Covid-19 and rural economies

A new briefing note by the Centre for Rural Economy at Newcastle University considers the impact of the Covid-19 outbreak on rural economies and communities.

An introduction to this note can be seen below:

The Covid-19 outbreak and UK government-led measures to contain it are having widespread effects on rural economies and communities. The disease is affecting all aspects of rural society, both directly when people from rural communities fall ill, but also because of the social distancing restrictions that are in place to limit the progress of the disease. It is impacting household incomes and rural businesses in every sector within our diverse rural economies, as well as charitable and community organisations. Some of these impacts will also be medium or long-term.

Past crises have highlighted the resilience and adaptability of rural economies. The Foot and Mouth Disease (FMD) outbreak in 2001 and the associated rural shutdown illustrated this as well as, more recently, recovery from the 2007/8 financial crisis and recession. Some of the structural features of rural areas, notably their more dispersed population base and their already established tradition of home based working could well serve to act as a source of resilience during this crisis. On the other hand, more severe restrictions placed in this crisis on personal travel for non-essential purposes may impact more heavily on rural areas, due to the greater dispersal of workplaces, consumer and business services, and the importance of visitor economies to many rural areas.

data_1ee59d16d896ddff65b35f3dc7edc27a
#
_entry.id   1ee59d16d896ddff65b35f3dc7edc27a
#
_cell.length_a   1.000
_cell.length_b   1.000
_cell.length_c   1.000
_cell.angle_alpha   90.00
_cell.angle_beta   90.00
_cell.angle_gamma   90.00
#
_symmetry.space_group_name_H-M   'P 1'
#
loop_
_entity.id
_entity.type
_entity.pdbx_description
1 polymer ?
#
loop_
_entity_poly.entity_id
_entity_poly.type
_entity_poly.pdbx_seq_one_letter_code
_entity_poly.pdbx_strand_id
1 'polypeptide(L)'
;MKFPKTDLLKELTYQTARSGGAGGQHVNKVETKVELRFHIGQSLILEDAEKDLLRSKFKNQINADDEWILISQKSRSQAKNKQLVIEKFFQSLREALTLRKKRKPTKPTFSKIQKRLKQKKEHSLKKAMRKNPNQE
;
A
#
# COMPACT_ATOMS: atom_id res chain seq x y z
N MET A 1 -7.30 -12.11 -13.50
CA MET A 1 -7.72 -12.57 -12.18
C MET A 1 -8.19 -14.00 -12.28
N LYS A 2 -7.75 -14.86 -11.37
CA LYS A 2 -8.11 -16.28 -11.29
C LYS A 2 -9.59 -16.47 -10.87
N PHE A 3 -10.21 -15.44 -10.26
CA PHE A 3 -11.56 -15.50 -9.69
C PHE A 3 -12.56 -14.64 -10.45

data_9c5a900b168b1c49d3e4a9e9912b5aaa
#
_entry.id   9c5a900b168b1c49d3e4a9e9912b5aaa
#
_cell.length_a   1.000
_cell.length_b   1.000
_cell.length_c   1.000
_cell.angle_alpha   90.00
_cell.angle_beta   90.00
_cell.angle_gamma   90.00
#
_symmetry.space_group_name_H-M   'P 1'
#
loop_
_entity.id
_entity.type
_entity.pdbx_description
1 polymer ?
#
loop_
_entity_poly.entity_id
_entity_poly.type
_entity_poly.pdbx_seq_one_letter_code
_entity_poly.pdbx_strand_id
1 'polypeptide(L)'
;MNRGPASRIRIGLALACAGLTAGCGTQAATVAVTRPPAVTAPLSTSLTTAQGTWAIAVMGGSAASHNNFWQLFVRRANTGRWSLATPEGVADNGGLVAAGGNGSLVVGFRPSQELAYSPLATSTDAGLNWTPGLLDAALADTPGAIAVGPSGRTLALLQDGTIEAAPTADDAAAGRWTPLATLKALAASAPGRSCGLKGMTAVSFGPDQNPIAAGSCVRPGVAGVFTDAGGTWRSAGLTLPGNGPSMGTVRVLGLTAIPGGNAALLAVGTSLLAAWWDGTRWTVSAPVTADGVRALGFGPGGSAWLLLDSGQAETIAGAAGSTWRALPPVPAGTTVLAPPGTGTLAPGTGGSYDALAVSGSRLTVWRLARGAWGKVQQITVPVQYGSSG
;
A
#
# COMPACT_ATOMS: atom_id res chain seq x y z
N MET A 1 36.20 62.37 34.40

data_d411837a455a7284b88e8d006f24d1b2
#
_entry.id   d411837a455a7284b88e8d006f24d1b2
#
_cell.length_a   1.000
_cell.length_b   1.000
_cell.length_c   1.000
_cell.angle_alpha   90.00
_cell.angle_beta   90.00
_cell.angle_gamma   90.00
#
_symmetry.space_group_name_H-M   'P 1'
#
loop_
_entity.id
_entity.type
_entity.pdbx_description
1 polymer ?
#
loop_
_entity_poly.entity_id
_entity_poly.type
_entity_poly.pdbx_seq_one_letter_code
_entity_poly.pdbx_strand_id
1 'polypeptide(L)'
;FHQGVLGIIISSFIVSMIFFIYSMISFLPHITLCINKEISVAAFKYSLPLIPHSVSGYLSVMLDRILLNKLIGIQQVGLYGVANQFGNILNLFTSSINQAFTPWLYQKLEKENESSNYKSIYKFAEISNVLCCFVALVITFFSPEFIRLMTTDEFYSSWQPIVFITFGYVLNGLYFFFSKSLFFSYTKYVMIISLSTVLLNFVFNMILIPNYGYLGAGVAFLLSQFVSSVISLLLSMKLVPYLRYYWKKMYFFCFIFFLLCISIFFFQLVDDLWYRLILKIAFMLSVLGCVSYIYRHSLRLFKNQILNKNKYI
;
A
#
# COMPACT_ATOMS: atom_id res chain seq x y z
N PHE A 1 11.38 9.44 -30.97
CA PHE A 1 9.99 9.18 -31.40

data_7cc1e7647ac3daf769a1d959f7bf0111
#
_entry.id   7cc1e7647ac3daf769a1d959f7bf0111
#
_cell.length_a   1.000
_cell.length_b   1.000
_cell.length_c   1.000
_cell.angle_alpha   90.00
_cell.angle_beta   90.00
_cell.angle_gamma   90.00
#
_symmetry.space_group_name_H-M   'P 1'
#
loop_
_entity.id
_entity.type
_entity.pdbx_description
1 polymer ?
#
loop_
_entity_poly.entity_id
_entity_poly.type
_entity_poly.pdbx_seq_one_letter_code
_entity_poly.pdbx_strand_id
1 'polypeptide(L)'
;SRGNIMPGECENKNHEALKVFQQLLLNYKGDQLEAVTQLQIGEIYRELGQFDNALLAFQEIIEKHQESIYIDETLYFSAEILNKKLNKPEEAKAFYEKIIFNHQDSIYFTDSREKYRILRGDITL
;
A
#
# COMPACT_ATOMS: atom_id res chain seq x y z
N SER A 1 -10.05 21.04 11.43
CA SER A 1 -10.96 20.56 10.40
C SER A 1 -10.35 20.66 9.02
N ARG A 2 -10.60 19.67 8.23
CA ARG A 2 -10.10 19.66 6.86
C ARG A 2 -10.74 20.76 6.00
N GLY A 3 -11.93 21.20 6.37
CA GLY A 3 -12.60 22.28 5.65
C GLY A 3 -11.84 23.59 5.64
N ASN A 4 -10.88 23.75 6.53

The purpose of this briefing note is to consider how the Covid-19 outbreak is affecting rural economies and to present a set of recommendations for Government. The primary focus is on the UK situation, but the issues have resonance for rural economies in the EU, which face similar issues.

Download the full briefing note here.


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